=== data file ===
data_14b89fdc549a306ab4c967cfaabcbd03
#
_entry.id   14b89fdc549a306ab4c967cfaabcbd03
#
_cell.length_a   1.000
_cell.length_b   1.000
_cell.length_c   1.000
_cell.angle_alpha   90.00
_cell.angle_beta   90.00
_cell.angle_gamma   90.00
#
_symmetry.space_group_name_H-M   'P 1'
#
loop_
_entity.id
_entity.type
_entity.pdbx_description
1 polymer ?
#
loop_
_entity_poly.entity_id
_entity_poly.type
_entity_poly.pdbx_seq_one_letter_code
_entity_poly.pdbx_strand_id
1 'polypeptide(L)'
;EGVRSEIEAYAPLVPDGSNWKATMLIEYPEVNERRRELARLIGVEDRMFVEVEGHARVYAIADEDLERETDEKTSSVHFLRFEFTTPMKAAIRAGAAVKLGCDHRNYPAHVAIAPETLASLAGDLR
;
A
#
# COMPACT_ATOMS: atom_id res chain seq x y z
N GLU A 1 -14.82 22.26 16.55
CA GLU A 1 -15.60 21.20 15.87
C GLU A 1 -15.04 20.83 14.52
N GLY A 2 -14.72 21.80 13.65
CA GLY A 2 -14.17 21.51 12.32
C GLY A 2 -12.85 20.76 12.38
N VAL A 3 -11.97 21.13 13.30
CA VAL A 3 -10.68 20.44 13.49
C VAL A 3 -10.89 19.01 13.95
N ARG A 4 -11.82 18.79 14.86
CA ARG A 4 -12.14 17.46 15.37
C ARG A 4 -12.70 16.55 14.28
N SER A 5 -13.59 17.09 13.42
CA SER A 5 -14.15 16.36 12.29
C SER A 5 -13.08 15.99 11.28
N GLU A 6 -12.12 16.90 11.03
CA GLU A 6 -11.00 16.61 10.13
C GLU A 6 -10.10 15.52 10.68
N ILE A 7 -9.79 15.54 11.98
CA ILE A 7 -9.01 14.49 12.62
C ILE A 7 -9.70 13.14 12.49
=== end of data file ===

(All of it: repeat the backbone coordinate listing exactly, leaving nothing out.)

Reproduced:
data_14b89fdc549a306ab4c967cfaabcbd03
#
_entry.id   14b89fdc549a306ab4c967cfaabcbd03
#
_cell.length_a   1.000
_cell.length_b   1.000
_cell.length_c   1.000
_cell.angle_alpha   90.00
_cell.angle_beta   90.00
_cell.angle_gamma   90.00
#
_symmetry.space_group_name_H-M   'P 1'
#
loop_
_entity.id
_entity.type
_entity.pdbx_description
1 polymer ?
#
loop_
_entity_poly.entity_id
_entity_poly.type
_entity_poly.pdbx_seq_one_letter_code
_entity_poly.pdbx_strand_id
1 'polypeptide(L)'
;EGVRSEIEAYAPLVPDGSNWKATMLIEYPEVNERRRELARLIGVEDRMFVEVEGHARVYAIADEDLERETDEKTSSVHFLRFEFTTPMKAAIRAGAAVKLGCDHRNYPAHVAIAPETLASLAGDLR
;
A
#
# COMPACT_ATOMS: atom_id res chain seq x y z
N GLU A 1 -14.82 22.26 16.55
CA GLU A 1 -15.60 21.20 15.87
C GLU A 1 -15.04 20.83 14.52
N GLY A 2 -14.72 21.80 13.65
CA GLY A 2 -14.17 21.51 12.32
C GLY A 2 -12.85 20.76 12.38
N VAL A 3 -11.97 21.13 13.30
CA VAL A 3 -10.68 20.44 13.49
C VAL A 3 -10.89 19.01 13.95
N ARG A 4 -11.82 18.79 14.86
CA ARG A 4 -12.14 17.46 15.37
C ARG A 4 -12.70 16.55 14.28
N SER A 5 -13.59 17.09 13.42
CA SER A 5 -14.15 16.36 12.29
C SER A 5 -13.08 15.99 11.28
N GLU A 6 -12.12 16.90 11.03
CA GLU A 6 -11.00 16.61 10.13
C GLU A 6 -10.10 15.52 10.68
N ILE A 7 -9.79 15.54 11.98
CA ILE A 7 -9.01 14.49 12.62
C ILE A 7 -9.70 13.14 12.49